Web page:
Preprints
https://doi.org/10.5194/acp-2022-233
https://doi.org/10.5194/acp-2022-233
 
30 Mar 2022
30 Mar 2022
Status: a revised version of this preprint is currently under review for the journal ACP.

Acceleration of the southern African easterly jet driven by radiative effect of biomass burning aerosols and its impact on transport during AEROCLO-sA

Jean-Pierre Chaboureau1, Laurent Labbouz1, Cyrille Flamant2, and Alma Hodzic3 Jean-Pierre Chaboureau et al.
  • 1Laboratoire d’Aérologie (LAERO), Université de Toulouse, CNRS, UPS, Toulouse, France
  • 2LATMOS/IPSL, Sorbonne Université, CNRS, UVSQ, Paris, France
  • 3National Center for Atmospheric Research, Boulder, CO, USA

Abstract. The direct and semi-direct radiative effects of biomass burning aerosols (BBA) are investigated over southern Africa and the southeast Atlantic during the Aerosols, Radiation and Clouds in southern Africa (AEROCLO-sA) field campaign in September 2017. A reference convection-permitting simulation has been performed using the Meso-NH model with an on-line dust emission scheme, a BBA tracer emitted using the daily Global Fire Emissions Database and online-computed backward Lagrangian trajectories. The simulation captures both the aerosol optical depth and the vertical distribution of aerosols as observed from airborne and space-borne lidars. It also reproduces the occurrence of stratocumulus over the southeast Atlantic, deep convective clouds over equatorial Africa and the large-scale circulation. In contrast, a sensitivity experiment where the radiative effect of BBA is not taken into account shows the smoke plume that is predicted too low in altitude, low-cloud cover that is too weak, deep convective activity that is too frequent but not intense enough, a Benguela jet that is too strong and a southern African easterly jet that is too weak. The Lagrangian analysis indicates that BBA are transported to higher altitudes, farther southwest and with a stronger diurnal oscillation when accounting of the radiative effects of BBA. The higher smoke plume altitude can be explained by a combination of three factors: increased upward motion induced by the stronger southern African easterly jet, self-lofting of BBA and reduced subsidence associated with a less frequent deep convective activity over equatorial Africa.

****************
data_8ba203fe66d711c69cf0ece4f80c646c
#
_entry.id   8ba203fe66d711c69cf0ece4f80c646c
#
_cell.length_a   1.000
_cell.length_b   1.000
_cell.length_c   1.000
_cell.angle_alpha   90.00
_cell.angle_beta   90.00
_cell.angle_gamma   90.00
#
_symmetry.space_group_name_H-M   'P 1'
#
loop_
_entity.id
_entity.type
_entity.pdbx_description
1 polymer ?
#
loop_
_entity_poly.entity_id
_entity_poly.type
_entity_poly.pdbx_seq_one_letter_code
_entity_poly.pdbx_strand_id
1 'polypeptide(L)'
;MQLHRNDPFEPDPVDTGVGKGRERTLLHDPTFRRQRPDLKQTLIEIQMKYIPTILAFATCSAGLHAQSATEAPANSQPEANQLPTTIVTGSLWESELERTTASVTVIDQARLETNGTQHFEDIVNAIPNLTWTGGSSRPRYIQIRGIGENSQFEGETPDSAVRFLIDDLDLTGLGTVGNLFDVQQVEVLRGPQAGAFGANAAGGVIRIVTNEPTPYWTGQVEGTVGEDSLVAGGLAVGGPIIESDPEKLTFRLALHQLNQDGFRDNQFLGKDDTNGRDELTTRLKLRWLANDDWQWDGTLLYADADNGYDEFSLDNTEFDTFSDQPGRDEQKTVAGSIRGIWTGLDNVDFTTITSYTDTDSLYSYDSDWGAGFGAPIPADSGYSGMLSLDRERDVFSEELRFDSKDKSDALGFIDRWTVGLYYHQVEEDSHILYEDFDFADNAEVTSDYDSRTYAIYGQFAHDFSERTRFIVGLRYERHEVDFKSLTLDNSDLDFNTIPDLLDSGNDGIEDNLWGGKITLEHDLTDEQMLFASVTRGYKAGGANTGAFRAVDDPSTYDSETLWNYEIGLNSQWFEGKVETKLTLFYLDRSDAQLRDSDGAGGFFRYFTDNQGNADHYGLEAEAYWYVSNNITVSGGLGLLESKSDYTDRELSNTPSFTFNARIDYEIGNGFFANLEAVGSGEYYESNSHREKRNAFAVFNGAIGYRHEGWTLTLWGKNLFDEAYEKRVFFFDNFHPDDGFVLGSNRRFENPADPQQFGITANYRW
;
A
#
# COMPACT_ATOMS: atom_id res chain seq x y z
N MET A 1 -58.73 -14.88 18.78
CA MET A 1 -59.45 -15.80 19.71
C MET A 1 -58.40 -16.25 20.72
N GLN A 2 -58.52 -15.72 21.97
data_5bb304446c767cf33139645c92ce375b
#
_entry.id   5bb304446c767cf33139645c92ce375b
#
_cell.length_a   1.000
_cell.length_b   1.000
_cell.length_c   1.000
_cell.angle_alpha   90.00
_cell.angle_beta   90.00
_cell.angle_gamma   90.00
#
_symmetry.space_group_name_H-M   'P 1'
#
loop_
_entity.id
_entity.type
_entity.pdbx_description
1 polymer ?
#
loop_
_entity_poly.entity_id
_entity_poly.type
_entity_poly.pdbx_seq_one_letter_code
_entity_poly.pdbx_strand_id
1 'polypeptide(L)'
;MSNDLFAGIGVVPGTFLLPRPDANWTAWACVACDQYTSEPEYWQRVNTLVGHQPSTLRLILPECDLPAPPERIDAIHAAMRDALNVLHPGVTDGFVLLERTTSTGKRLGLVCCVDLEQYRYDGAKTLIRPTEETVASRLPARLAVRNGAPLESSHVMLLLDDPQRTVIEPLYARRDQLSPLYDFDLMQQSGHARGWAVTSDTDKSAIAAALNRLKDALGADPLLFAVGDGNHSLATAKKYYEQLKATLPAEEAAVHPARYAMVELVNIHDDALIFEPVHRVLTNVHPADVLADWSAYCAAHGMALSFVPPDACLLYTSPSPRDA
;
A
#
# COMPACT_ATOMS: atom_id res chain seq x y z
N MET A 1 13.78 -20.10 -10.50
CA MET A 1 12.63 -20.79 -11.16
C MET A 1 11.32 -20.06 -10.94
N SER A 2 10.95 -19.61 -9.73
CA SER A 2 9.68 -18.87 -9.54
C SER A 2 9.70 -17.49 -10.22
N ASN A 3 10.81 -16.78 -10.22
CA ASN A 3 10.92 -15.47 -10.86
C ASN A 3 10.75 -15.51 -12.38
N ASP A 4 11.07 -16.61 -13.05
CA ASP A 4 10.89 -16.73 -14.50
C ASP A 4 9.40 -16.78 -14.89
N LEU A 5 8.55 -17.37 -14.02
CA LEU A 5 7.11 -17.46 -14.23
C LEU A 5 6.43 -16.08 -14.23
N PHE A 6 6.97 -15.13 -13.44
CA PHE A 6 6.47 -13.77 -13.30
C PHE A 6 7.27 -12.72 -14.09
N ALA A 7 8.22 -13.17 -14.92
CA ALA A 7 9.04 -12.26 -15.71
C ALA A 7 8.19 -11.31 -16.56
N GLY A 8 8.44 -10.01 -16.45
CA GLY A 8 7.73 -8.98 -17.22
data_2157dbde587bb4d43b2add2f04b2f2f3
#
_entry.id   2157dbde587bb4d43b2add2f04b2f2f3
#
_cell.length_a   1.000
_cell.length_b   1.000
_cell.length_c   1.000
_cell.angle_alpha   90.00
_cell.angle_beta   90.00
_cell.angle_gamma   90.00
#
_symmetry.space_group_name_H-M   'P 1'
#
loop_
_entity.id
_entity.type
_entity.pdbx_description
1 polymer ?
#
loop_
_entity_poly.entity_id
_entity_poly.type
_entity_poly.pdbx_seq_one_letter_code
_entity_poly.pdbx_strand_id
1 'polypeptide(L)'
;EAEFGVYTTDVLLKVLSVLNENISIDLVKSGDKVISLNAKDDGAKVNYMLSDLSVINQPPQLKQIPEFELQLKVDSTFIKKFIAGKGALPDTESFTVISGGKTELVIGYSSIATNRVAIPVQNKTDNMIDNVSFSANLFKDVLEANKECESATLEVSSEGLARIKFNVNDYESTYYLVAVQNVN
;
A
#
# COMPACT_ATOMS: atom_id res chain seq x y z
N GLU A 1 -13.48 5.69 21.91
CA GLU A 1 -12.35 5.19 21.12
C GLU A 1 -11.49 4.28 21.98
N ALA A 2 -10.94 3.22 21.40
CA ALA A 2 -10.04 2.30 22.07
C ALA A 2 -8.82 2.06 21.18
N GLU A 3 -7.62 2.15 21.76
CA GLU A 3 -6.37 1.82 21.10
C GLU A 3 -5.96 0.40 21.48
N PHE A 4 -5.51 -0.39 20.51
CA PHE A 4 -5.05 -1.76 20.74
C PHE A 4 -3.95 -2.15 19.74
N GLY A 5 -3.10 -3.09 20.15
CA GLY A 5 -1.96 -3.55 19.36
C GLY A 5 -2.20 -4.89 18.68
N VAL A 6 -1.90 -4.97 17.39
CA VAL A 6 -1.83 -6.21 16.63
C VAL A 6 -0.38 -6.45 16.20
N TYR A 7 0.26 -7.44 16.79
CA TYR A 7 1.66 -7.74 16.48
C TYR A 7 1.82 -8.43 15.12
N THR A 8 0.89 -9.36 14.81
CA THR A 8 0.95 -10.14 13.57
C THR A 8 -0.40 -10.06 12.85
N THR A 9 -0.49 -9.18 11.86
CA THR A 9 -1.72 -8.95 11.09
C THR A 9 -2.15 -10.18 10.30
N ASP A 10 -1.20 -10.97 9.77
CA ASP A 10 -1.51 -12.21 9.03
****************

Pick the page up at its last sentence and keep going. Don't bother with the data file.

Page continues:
Jean-Pierre Chaboureau et al.

Status: final response (author comments only)

Comment types: AC – author | RC – referee | CC – community | EC – editor | CEC – chief editor | : Report abuse
  • RC1: 'Comment on acp-2022-233', Anonymous Referee #1, 22 Apr 2022
  • RC2: 'Comment on acp-2022-233', Anonymous Referee #2, 22 Apr 2022

Jean-Pierre Chaboureau et al.

Jean-Pierre Chaboureau et al.

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Short summary
Ground-based, space-borne and rare airborne observations of biomass burning aerosols (BBA) during the AEROCLO-sA field campaign in 2017 are complemented with convection-permitting simulations with online trajectories. The results show that the radiative effect of the BBA accelerates the southern African easterly jet and generates upward motions that transport the BBAs to higher altitudes and farther southwest.
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